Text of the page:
Pay attention, Zé. You’re not paying attention. [pause] Now, read the brochure, and we’ll talk tomorrow. OK?

Jestor turns and leaves us with Zé, who is stunned speechless. We’ve no way of knowing, but the scent from the smashed cologne bottle has filled the bathroom, mingling with the faintest whiff of tobacco. That’s our supposition anyway. We’ve no nose. 


Zé is pacing up and down and clawing at his scalp. He’s taking deep, deliberate breaths. Jestor’s brochure is lying on the bed, unleafed. The title reads: “Specifications and Procedures. A Manual”.

Zé stops pacing. Thinks, then paces some more. He goes straight for the window, which he pulls shut and locks. We follow Zé as he goes from room to room locking windows and doors. Zé is an architect, and it shows from his home, which is stylish and modern and full of stuff designed to be seen by visitors: vintage movie posters; a faux-50s record player made in China in 2017, with Bluetooth and headphone jack; low-wattage Edison bulbs hanging from thick black wire; bare demolition-brick walls; designer armchairs; his-and-hers bikes mounted on a rack beside signed photographs of old Cuban cars; clay statues and ritual masks from the Brazilian northeast, Africa, Polynesia; some art-photography nudes because, you know, there’s skin under all that sophistication; and, of course, citronela oil in jam jars dangling from post-office twine in the windows. It’s the mosquitoes, you see. Atlantic Forest mosquitoes are nightmare, but the borrachudas are ten times worse. In the ample sitting-room, which opens onto a blue-lit pool and lush garden with green filtered lighting, he pulls the large sliding doors closed and double-checks the lock. He then runs to the front door (peroba wood in colonial blue) and slides the heavy bolt across like a nun in a pirate raid. 

He’s sweating and still breathing heavily. He pulls out his cellphone and considers making a call, but changes his mind and heads for the kitchen instead. It’s a bright, open space with a central cooking station and modern appliances, classy cabinets and a high-tech lighting system. The gadgets are all chrome. He pulls open a green drawer in the isle, shoves a rolling pin out of the way, and grabs a long, sharp kitchen knife.  He weighs it in his hand, but what he’s really weighing is his own resolve.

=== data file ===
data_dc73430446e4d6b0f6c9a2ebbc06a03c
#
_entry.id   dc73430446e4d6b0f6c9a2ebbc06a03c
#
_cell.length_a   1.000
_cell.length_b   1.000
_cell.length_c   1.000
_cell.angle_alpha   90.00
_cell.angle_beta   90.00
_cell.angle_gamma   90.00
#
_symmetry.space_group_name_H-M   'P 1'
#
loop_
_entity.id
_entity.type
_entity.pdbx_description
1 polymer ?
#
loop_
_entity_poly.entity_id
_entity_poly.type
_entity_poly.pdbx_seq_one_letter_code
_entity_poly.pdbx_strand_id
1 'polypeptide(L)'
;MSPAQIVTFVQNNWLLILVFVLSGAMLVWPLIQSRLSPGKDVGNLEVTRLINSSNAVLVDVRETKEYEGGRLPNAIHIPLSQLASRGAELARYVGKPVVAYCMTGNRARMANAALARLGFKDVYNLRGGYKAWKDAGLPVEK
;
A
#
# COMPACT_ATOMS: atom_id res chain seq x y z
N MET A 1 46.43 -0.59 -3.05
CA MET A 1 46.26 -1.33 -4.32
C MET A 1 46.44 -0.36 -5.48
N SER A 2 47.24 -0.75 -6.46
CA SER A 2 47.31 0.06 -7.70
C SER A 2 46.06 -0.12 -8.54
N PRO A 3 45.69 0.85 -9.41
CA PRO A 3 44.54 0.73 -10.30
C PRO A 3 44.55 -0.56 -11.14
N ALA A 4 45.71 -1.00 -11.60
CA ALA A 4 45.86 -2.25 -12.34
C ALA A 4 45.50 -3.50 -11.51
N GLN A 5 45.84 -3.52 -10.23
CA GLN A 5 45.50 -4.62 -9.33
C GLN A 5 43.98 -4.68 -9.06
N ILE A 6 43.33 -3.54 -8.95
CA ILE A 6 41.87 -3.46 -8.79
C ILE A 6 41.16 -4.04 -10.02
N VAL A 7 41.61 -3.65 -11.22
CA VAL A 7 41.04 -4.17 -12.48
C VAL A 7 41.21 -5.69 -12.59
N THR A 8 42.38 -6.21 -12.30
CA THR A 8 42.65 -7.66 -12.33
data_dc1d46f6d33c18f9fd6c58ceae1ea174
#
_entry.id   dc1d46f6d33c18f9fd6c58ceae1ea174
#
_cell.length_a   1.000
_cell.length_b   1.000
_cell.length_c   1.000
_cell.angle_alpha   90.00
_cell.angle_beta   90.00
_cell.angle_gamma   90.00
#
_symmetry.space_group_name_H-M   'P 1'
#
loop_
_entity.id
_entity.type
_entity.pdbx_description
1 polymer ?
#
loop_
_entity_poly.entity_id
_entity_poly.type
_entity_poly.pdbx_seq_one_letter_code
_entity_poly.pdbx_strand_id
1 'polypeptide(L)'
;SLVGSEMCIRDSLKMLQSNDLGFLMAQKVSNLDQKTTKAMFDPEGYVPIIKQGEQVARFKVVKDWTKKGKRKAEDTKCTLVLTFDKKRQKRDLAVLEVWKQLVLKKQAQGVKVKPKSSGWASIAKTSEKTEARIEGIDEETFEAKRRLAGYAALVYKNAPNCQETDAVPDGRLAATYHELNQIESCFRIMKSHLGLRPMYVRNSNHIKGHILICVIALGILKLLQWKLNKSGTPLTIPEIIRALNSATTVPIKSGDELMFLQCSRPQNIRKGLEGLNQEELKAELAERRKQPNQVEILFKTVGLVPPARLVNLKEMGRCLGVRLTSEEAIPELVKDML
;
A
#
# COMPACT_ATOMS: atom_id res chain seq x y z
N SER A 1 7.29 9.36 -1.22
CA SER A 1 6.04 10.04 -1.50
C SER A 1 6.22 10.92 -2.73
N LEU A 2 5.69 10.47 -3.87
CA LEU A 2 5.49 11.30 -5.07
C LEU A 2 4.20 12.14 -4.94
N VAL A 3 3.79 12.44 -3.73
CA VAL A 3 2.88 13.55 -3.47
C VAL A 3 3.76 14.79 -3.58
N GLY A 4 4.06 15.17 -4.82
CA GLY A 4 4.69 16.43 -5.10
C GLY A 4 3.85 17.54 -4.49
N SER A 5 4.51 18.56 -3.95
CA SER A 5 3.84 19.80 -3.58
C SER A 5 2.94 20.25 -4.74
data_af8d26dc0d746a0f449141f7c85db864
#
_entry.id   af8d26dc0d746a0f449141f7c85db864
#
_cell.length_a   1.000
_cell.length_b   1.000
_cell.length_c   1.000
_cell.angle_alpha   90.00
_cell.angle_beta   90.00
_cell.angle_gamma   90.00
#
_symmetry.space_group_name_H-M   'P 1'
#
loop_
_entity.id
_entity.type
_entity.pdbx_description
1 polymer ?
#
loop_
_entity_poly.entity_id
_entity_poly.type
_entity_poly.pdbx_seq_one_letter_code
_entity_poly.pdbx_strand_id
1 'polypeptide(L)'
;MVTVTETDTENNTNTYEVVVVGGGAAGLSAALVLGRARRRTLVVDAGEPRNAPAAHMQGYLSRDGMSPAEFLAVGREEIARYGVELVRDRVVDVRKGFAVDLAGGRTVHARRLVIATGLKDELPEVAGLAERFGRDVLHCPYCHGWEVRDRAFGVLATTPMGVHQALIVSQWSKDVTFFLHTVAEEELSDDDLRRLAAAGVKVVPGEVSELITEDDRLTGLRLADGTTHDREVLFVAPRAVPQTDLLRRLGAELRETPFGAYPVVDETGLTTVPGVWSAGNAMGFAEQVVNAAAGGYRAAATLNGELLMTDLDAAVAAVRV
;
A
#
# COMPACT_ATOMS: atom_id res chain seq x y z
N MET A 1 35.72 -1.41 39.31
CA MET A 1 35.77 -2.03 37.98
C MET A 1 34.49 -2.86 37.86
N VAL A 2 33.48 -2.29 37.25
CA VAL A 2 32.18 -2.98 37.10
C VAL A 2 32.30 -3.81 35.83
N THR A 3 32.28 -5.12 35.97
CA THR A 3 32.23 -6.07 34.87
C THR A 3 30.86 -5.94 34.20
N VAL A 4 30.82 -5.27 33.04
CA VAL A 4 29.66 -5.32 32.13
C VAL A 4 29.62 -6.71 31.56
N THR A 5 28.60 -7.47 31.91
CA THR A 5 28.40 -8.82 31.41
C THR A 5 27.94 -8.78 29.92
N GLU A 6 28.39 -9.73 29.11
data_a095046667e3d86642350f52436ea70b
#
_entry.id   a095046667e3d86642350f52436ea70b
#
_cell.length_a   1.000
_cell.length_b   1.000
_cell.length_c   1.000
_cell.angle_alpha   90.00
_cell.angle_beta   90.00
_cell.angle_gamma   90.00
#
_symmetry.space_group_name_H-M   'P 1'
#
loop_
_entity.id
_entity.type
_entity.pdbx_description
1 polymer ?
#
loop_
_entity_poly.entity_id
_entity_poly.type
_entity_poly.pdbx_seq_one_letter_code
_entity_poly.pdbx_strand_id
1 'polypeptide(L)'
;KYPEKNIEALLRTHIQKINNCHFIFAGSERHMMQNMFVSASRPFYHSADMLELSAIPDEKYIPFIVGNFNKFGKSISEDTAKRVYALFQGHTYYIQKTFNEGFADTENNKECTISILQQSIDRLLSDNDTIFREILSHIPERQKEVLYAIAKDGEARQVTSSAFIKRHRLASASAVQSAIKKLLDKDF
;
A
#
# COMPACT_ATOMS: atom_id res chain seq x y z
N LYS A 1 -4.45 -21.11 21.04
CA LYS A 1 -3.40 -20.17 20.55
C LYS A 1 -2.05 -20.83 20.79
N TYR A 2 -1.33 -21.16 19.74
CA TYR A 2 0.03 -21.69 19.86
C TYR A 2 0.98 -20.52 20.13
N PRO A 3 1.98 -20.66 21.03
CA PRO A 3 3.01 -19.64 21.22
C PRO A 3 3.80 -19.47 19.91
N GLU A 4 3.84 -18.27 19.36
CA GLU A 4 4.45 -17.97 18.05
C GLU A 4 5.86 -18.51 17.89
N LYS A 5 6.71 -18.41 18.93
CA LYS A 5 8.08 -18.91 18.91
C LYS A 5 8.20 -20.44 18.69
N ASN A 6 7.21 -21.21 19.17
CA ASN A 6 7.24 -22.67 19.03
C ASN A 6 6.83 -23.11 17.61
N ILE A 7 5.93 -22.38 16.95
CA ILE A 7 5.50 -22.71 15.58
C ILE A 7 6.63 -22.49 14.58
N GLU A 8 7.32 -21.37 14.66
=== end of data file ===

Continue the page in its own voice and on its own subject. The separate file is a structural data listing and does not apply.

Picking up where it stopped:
Zé is sitting on the bed staring at the brochure. The kitchen knife is on the bedside table. He picks up the brochure and opens it on a diagram of Jestor’s hat with explanatory text and the title “Hat Specs”. He flicks forward to a section entitled “Prologuery”, but it’s too “texty” and he’s not even sure Prologuery is an actual word. What he wants is something like a FAQ.

He leafs back and forth until a heading, right at the beginning, catches his attention: WHAT NOT TO DO NOW. Of course, the beginning is usually a reasonable place to start. 

Zé reads the list:








Zé is looking very confused now. Bewildered even. Like we said, the expressions humans make when shorn of aesthetic intent are truly revealing, deliciously so. 

Zé is nurturing a fast-diminishing hope that this is all some elaborate practical joke, but he’s also aware that he needs to start entertaining the possibility that it is not. If it’s not, and it looks very much like it isn’t, then something’s gone crucially wrong and he’s: (a) being stalked by a madman; (b) gone all “Fight Club” or “Persona”; or (c) he’s being haunted. He doesn’t believe in ghosts, so (c) is unlikely. He’s hoping for (b), because he’d rather deal with his own madness than someone else’s. It doesn’t occur to Zé that he might have very limited notions of (x) the supernatural and (y) the unpacked suitcases of the human mind.